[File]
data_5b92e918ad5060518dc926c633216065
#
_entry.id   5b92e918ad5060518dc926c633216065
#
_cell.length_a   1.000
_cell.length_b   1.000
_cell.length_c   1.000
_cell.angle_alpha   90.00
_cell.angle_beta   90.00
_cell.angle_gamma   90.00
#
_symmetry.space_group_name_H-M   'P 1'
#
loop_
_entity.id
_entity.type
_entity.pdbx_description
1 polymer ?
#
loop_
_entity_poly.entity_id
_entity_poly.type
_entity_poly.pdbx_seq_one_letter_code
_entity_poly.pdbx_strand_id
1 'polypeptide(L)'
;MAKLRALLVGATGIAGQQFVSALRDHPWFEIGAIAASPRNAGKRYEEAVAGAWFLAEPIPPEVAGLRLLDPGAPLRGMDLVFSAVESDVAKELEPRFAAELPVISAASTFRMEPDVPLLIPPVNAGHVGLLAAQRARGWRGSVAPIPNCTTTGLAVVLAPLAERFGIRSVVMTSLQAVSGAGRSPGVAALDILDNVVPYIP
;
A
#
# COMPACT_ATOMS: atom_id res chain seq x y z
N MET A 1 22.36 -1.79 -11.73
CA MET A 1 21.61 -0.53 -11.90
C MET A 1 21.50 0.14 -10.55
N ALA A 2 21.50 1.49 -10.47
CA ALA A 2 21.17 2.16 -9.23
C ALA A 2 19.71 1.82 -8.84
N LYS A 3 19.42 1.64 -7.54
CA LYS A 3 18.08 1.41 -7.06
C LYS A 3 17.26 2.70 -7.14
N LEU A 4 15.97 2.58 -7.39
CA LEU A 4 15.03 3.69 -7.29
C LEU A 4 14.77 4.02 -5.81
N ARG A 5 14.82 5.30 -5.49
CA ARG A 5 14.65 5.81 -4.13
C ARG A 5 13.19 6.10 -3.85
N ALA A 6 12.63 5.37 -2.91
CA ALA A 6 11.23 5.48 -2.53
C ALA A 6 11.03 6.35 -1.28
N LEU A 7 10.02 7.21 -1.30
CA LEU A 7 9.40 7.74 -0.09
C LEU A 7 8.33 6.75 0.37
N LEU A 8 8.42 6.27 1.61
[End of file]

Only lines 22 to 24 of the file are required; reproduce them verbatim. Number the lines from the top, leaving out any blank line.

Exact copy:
_entity_poly.type
_entity_poly.pdbx_seq_one_letter_code
_entity_poly.pdbx_strand_id